Sick of the System

Sick of the System

Why the COVID-19 recovery must be revolutionary

Edited by BTL Editorial Committee, Contributions by James T. Brophy, nicole marie burton, John Clarke, Anita Girvan, Harry Glasbeek, Hugh Goldring, Dallas Hunt, Andrew Jackson, Emma Jackson, El Jones, Margaret M. Keith, Gary Kinsman, Julie S. Lalonde, Wayne Lewchuk, Robyn Maynard, Jane E. McArthur, Alexander McClelland, Karen Messing, Justin Piché, Elaine Power, Gina Starblanket, Jamie Swift, Richard Swift, Kai Cheng Thom and Alberto Toscano

Ebook

After covering production costs, Between the Lines is donating all proceeds from Sick of the System to the Migrant Rights Network. The Migrants Rights Network is a cross-Canada alliance to combat racism and fight for migrant justice. They are a network of self-organized groups of refugees, migrants, and allies.

Families left grieving; small businesses shuttered; communities in lockdown; precarious workers set adrift; health care workers stressed beyond endurance. The COVID-19 pandemic has shaken the world to its core. But the cracks already ran deep.

Featuring essays on poverty, health care, incarceration, basic income, policing, Indigenous communities, and more, this anthology delivers a stinging rebuke of the pre-pandemic status quo and a stark exposé of the buried weaknesses in our social and political systems. As policy makers scramble to bail out corporations and preserve an unsustainable labour market, an even greater global catastrophe—in the form of ecological collapse, economic recession, and runaway inequality—looms large on the horizon.

What can we do? From professors to poets, the authors of Sick of the System speak in one voice: We can turn our backs on “normal.” We can demand divestment, redistribution, and mutual aid. We can seize new forms of solidarity with both hands. As the world holds its breath, revolutionary ideas have an unprecedented chance to gain ground. There should be no going back.

More by this Author

Reviews

“The essays capture a truly visceral pain – all too often hidden in the daily bustle of pre-pandemic life – that’s further magnified in a lockdown world. Even for many in progressive politics, it is rare to hear such voices: prisoners, Black Nova Scotians, and Indigenous people long used to the failure of governments in providing accessible health care. Also represented are those living with the still stigmatizing diagnosis of AIDS, women fleeing male violence, and cleaners and grocery clerks who, despite their new-found hero status, continue to survive on poverty-level wages.”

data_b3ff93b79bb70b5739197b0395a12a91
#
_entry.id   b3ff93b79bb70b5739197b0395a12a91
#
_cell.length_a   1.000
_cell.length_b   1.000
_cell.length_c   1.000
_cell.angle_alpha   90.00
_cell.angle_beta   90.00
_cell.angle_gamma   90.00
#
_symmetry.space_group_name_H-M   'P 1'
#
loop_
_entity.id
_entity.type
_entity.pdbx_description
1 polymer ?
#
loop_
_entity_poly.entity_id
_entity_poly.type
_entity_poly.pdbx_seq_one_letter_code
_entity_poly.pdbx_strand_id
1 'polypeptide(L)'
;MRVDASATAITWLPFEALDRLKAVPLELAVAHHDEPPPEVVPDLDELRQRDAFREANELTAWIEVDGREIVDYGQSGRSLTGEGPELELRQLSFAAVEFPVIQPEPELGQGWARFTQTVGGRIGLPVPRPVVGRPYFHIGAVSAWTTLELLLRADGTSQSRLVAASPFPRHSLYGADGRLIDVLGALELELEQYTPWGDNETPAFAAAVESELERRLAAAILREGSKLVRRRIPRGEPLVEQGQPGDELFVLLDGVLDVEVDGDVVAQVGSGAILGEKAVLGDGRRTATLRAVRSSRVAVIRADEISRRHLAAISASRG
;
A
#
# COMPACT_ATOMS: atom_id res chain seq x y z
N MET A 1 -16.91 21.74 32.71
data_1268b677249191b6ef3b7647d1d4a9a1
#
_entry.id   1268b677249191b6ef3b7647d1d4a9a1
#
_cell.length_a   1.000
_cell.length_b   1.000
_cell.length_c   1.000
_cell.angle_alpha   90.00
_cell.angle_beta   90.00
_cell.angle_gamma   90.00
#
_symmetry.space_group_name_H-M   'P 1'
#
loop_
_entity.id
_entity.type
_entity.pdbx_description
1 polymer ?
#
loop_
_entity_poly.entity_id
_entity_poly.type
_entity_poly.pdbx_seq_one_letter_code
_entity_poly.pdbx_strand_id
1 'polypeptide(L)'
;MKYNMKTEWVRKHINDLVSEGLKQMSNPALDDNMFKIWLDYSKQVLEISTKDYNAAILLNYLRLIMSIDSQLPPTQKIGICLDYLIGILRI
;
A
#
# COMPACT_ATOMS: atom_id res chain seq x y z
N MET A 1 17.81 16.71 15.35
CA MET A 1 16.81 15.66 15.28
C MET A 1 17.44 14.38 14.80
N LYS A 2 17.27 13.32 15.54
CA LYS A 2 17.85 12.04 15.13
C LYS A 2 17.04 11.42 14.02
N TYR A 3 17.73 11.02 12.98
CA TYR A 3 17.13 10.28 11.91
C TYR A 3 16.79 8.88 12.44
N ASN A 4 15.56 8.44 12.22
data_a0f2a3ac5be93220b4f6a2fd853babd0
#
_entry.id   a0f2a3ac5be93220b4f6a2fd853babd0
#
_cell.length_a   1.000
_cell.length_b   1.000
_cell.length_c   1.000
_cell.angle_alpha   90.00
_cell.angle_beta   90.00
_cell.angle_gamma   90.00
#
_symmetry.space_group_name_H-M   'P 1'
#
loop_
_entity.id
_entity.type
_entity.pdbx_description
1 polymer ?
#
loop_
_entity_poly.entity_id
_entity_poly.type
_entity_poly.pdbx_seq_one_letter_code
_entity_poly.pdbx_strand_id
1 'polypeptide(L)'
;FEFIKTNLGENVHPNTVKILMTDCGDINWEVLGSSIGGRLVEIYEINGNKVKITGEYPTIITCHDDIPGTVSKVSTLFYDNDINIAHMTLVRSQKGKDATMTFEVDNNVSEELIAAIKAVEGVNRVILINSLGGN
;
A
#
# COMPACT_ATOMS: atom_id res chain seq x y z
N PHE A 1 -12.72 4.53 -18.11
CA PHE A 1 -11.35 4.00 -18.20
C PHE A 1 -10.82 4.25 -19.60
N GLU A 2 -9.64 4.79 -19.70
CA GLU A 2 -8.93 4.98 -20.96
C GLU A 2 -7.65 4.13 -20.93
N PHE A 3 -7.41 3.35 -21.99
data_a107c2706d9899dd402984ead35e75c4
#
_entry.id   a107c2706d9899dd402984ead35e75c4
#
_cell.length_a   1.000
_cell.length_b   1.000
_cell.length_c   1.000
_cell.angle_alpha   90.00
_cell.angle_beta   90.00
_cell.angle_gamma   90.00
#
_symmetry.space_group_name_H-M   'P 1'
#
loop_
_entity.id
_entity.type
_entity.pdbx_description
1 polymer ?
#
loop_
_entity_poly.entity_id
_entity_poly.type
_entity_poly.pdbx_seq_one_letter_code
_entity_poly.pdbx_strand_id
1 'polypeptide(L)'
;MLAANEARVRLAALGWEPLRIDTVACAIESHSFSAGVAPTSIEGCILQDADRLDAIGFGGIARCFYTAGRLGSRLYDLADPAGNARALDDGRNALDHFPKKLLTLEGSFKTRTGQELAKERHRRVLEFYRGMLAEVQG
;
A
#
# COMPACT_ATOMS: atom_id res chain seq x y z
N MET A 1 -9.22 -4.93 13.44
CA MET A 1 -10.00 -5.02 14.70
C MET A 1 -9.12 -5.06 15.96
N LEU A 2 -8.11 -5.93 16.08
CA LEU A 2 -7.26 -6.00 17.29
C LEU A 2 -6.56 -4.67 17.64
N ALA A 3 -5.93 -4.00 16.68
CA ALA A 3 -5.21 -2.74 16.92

Matthew Behrens, Quill & Quire

Contents

Introduction Politics and Pandemics
Richard Swift
If It’s a War against COVID-19, Who Are the Soldiers on the Front Lines?
Karen Messing
Novel Virus, Old Story Government Failings Put Health Care Workers at Risk
Jane E. McArthur, Margaret M. Keith, and James T. Brophy
Whither the Medicine Chest? COVID-19 and the Histories and Contemporary Realities of Colonial Violence
Gina Starblanket and Dallas Hunt
Sheltered in Place Violence against Women in Lockdown
Julie S. Lalonde
The Pandemic and the War on the Poor
John Clarke
COVID-19 and Toxic Capitalism
Harry Glasbeek
A Good Idea Goes Viral Basic Income 2020
Jamie Swift and Elaine Power, with Wayne Lewchuk
Learning from AIDS Activism for Surviving the COVID-19 Pandemic
Gary Kinsman
We Can’t Police Our Way out of a Pandemic
Alexander McClelland
Doing Time during COVID-19 Accounts from three people who are incarcerated
Theo T., Cory B. and Jesse G.
No One Is Disposable Depopulating Carceral Sites during the COVID-19 Pandemic and Beyond
Robyn Maynard and Justin Piché
Fighting the Virus, Fighting for Change
Andrew Jackson and Emma Jackson
Take Care A Community Response to COVID-19
Hugh Goldring and nicole marie burton
Fragments for a Pandemic
El Jones
How to Build a Better World Transformative Justice and the Apocalypse
Kai Cheng Thom
Wayfinding with Metaphors through Crises A View from Inside 2020
Anita Girvan
Beyond the Plague State
Alberto Toscano